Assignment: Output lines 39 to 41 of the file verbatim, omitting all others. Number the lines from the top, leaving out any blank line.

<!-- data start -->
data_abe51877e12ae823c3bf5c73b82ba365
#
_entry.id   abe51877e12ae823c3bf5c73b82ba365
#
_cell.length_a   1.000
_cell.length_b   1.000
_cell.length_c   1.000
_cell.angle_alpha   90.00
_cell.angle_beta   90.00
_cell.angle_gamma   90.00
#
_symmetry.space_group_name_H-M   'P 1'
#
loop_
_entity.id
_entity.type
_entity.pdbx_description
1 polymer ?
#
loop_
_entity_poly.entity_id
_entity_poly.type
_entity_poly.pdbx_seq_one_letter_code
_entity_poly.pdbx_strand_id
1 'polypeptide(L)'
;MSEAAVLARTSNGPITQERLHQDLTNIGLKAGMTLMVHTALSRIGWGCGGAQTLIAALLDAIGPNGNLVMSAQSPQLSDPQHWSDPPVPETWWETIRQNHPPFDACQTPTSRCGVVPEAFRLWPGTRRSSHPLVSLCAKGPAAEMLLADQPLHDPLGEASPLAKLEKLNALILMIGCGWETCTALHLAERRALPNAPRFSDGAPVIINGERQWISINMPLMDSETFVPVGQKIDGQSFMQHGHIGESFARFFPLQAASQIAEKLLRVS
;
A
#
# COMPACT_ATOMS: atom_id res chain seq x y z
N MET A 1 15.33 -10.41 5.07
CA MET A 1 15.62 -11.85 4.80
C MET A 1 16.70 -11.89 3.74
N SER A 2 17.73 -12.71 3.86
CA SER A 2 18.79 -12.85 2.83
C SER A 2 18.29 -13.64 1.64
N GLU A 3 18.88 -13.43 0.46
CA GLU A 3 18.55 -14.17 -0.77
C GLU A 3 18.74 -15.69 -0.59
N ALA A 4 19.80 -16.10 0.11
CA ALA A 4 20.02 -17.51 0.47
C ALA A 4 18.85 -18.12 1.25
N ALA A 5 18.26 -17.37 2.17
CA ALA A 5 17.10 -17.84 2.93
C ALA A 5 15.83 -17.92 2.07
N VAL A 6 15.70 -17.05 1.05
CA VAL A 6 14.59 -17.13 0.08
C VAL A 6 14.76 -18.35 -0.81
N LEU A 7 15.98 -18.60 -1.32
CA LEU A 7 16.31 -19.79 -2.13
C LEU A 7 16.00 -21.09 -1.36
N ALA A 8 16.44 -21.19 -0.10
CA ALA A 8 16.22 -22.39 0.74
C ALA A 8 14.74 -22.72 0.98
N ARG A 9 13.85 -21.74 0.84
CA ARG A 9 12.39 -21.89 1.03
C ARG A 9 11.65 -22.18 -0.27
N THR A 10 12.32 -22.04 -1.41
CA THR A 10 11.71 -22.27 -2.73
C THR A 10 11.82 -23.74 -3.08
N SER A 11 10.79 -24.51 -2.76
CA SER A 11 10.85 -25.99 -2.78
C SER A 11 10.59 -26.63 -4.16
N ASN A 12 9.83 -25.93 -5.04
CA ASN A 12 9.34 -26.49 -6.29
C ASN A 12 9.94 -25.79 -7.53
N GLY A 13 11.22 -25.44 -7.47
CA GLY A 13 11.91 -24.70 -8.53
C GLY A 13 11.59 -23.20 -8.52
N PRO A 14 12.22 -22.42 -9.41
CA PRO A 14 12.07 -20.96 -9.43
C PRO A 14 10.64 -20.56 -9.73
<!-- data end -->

C GLU A 3 18.74 -15.69 -0.59
N ALA A 4 19.80 -16.10 0.11
CA ALA A 4 20.02 -17.51 0.47